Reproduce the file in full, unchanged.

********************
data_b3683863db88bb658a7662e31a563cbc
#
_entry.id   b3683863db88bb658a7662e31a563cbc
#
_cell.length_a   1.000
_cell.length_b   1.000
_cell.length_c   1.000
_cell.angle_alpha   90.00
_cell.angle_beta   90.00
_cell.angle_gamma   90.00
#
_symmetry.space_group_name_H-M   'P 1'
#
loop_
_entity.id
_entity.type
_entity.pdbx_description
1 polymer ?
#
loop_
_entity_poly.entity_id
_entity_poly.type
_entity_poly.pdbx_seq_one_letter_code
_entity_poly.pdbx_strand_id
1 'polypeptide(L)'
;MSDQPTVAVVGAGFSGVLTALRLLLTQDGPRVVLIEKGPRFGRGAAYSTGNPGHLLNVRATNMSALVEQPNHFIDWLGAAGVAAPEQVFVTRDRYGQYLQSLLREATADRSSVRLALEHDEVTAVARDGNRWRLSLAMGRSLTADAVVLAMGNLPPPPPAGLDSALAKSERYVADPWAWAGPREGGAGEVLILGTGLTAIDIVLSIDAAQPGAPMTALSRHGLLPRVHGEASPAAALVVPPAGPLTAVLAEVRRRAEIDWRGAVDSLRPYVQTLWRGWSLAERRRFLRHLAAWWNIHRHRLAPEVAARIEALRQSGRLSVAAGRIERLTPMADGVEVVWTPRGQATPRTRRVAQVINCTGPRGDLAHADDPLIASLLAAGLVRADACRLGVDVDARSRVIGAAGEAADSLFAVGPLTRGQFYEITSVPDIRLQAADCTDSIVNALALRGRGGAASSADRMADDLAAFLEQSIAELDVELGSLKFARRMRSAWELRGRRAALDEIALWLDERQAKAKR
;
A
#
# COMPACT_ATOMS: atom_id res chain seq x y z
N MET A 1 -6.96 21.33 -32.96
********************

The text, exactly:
data_b3683863db88bb658a7662e31a563cbc
#
_entry.id   b3683863db88bb658a7662e31a563cbc
#
_cell.length_a   1.000
_cell.length_b   1.000
_cell.length_c   1.000
_cell.angle_alpha   90.00
_cell.angle_beta   90.00
_cell.angle_gamma   90.00
#
_symmetry.space_group_name_H-M   'P 1'
#
loop_
_entity.id
_entity.type
_entity.pdbx_description
1 polymer ?
#
loop_
_entity_poly.entity_id
_entity_poly.type
_entity_poly.pdbx_seq_one_letter_code
_entity_poly.pdbx_strand_id
1 'polypeptide(L)'
;MSDQPTVAVVGAGFSGVLTALRLLLTQDGPRVVLIEKGPRFGRGAAYSTGNPGHLLNVRATNMSALVEQPNHFIDWLGAAGVAAPEQVFVTRDRYGQYLQSLLREATADRSSVRLALEHDEVTAVARDGNRWRLSLAMGRSLTADAVVLAMGNLPPPPPAGLDSALAKSERYVADPWAWAGPREGGAGEVLILGTGLTAIDIVLSIDAAQPGAPMTALSRHGLLPRVHGEASPAAALVVPPAGPLTAVLAEVRRRAEIDWRGAVDSLRPYVQTLWRGWSLAERRRFLRHLAAWWNIHRHRLAPEVAARIEALRQSGRLSVAAGRIERLTPMADGVEVVWTPRGQATPRTRRVAQVINCTGPRGDLAHADDPLIASLLAAGLVRADACRLGVDVDARSRVIGAAGEAADSLFAVGPLTRGQFYEITSVPDIRLQAADCTDSIVNALALRGRGGAASSADRMADDLAAFLEQSIAELDVELGSLKFARRMRSAWELRGRRAALDEIALWLDERQAKAKR
;
A
#
# COMPACT_ATOMS: atom_id res chain seq x y z
N MET A 1 -6.96 21.33 -32.96